One of the most well-known results of hydraulic fracturing, the process of drilling for natural gas known as "fracking," is the wastewater that appears as a by-product. But not everyone knows about how that wastewater affects farms. In May, we ran a story about the impact fracking has on ranching: Cows in upstate New York were getting sick and dying after coming into contact with chlorine, barium, magnesium, and other radioactive elements. But thatís not where it ends; earlier in the year, wastewater actuallyflooded a series of farms in Pennsylvania.

8. BPA is lurking

On the bright side, the endocrine disruptor bisphenol-A was banned from use in baby bottles in California this fall. But national efforts to get it out of canned food (even the FDA itselfdetected it in can liners) havenít happened yet.

The FDA is dragging its feet, but the National Institutes of Health recently initiated a $30 million research program to examine the growing risks and make a final call on BPAís safety. Then, in September, we reported on a fishy government study that purported to debunk the entire BPA threat all together. And predictably, corporations are behaving irresponsibly even when apprised of the danger. For example, in the spring, we reported that Coca-Cola shareholders voted by a 3-to-1 margin to continue using BPA in the lining of its soft-drink cans.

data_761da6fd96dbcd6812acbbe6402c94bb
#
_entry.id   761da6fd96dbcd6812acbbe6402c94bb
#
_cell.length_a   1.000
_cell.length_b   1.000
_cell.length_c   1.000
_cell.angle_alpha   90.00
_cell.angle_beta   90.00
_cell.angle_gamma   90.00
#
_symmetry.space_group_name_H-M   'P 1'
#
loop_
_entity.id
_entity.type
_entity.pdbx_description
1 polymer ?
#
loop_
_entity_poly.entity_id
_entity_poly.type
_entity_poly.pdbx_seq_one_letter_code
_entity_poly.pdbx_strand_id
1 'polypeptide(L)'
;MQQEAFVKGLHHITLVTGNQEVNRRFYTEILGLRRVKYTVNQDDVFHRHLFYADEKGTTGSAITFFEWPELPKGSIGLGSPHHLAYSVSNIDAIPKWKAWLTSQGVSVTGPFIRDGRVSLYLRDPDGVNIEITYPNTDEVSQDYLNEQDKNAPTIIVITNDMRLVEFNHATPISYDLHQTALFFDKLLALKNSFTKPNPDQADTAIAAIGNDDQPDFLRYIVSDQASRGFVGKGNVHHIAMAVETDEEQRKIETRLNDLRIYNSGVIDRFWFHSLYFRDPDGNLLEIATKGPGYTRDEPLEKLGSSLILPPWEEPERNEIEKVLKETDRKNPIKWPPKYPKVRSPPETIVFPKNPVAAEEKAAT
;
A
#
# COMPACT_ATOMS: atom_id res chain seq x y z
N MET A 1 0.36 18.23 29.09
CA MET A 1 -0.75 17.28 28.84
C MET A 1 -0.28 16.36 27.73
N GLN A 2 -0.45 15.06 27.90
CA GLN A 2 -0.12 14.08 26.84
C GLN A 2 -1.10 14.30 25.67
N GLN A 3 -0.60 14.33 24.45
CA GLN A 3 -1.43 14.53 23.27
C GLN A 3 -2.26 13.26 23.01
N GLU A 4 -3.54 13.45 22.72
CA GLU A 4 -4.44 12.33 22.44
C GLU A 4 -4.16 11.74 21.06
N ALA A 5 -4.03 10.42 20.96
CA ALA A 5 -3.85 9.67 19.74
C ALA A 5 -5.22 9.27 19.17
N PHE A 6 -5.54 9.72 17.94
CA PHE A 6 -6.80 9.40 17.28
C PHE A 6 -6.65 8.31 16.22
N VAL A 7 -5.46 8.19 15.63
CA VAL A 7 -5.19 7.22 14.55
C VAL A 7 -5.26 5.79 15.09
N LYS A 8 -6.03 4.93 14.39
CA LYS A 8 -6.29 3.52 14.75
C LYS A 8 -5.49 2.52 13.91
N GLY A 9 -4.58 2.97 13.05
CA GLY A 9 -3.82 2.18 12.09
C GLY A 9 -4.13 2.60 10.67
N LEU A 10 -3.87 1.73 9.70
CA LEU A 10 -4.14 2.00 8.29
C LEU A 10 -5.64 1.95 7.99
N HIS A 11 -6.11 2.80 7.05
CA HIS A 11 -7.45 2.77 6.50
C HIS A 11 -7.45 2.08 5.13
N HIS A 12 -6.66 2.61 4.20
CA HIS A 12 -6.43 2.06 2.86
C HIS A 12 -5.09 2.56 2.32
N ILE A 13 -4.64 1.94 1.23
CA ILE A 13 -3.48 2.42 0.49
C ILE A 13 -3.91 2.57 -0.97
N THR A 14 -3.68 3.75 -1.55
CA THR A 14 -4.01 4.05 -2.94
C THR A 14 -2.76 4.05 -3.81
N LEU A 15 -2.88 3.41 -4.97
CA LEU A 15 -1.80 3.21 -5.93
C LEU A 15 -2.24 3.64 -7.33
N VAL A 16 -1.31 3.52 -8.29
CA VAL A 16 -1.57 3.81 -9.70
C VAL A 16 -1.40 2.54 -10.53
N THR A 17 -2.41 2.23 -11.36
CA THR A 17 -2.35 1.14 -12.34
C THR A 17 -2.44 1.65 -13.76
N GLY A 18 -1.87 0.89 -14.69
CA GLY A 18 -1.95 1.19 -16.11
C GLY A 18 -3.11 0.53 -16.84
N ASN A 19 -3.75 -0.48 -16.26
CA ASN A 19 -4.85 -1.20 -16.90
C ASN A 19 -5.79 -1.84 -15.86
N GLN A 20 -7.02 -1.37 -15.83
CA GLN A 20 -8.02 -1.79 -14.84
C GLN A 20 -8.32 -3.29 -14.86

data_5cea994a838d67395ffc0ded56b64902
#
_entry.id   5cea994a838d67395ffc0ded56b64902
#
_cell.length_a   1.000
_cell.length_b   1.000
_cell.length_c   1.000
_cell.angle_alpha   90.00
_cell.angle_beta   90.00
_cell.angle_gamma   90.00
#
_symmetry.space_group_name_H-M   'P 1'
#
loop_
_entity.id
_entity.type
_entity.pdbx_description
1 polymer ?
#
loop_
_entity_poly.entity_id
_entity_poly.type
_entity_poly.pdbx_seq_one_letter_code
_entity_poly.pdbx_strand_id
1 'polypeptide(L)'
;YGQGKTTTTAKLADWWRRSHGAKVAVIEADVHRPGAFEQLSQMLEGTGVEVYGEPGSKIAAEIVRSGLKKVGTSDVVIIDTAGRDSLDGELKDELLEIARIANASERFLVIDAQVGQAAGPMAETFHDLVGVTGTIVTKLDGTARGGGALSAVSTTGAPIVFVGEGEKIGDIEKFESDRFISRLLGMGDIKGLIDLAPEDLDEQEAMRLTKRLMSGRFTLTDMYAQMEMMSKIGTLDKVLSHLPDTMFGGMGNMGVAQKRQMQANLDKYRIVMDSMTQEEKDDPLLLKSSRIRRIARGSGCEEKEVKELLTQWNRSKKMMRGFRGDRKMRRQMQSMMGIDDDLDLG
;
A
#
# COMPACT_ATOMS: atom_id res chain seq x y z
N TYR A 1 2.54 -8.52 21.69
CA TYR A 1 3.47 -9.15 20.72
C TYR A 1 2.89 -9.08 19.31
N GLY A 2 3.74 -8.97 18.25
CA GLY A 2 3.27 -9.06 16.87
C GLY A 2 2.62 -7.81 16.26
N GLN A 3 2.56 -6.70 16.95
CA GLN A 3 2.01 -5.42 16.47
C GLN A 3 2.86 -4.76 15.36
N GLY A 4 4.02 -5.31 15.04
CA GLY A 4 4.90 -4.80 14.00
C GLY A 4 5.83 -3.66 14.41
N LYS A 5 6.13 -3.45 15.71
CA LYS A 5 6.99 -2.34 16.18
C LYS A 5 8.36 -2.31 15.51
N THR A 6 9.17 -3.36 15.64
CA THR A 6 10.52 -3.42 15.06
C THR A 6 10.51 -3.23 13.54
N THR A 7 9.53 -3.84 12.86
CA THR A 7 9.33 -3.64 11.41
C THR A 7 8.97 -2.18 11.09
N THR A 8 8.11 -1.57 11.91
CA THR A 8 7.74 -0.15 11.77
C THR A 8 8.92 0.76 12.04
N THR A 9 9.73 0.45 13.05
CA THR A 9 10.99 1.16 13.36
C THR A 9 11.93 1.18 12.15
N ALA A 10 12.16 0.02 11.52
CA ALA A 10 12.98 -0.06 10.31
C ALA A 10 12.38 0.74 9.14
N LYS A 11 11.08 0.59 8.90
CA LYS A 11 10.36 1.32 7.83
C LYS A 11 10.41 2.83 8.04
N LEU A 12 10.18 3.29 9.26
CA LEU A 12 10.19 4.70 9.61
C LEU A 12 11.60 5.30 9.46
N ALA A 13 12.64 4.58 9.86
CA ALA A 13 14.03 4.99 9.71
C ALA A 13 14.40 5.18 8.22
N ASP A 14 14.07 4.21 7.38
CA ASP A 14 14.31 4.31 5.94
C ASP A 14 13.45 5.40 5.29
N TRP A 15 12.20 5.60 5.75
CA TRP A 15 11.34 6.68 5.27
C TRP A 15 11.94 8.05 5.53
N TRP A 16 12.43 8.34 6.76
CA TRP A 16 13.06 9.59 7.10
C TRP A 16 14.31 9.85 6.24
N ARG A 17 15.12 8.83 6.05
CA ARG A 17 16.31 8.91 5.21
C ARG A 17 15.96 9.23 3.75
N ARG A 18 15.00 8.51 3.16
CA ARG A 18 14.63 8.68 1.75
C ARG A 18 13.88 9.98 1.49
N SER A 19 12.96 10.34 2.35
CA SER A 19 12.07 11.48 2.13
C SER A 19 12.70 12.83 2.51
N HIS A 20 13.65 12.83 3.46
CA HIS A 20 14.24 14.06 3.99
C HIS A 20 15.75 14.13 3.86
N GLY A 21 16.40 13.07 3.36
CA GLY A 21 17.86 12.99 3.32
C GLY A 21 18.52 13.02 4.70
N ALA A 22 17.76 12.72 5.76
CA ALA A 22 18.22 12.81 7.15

9. School lunch: still in bad shape

We reported on the Republican attack on school lunch that began last summer, when the Obama administration proposed new USDA guidelines for school lunches that would have replaced French fries with healthier options like whole grains, orange and green veggies, and low-fat milk.

Then, just last month, thanks to a concerted effort by Big Food lobbyists, Congress unveiled a final plan that rejected the proposed changes and allowed pizza to be counted as a vegetable.

Meanwhile, new facts surfaced that contradict a common assumption -- namely, that including big food processing companies in the school-lunch chain is always a better deal. In fact, doing so may cost nearly as much as cooking from scratch and do much more harm to local communities.

10. The next Farm Bill probably wonít change the food system

The Farm Bill -- that giant piece of legislation that gets updated every five years and impacts everything from food stamps to farm funding to crop insurance -- came awfully close to getting crafted in a hurry this fall as part of the debt-slashing congressional supercommittee process. The supercommittee ultimately failed, putting an end the so-called Secret Farm Bill.

And while we can now look forward to a more traditional, transparent congressional process, it looks like the draft Farm Bill that was drawn up in November will still provide the framework for this yearís process. This is unfortunate news because the draft bill included significant cuts to conservation programs (despite a great deal of opposition) while dishing out large subsidies to industrial-sized commodity growers (just in a slightly different form). Weíre still hoping for a miracle, but itís looking like the very bill food reformers have put so much hope into for the last five years might turn out to be business as usual, or worse.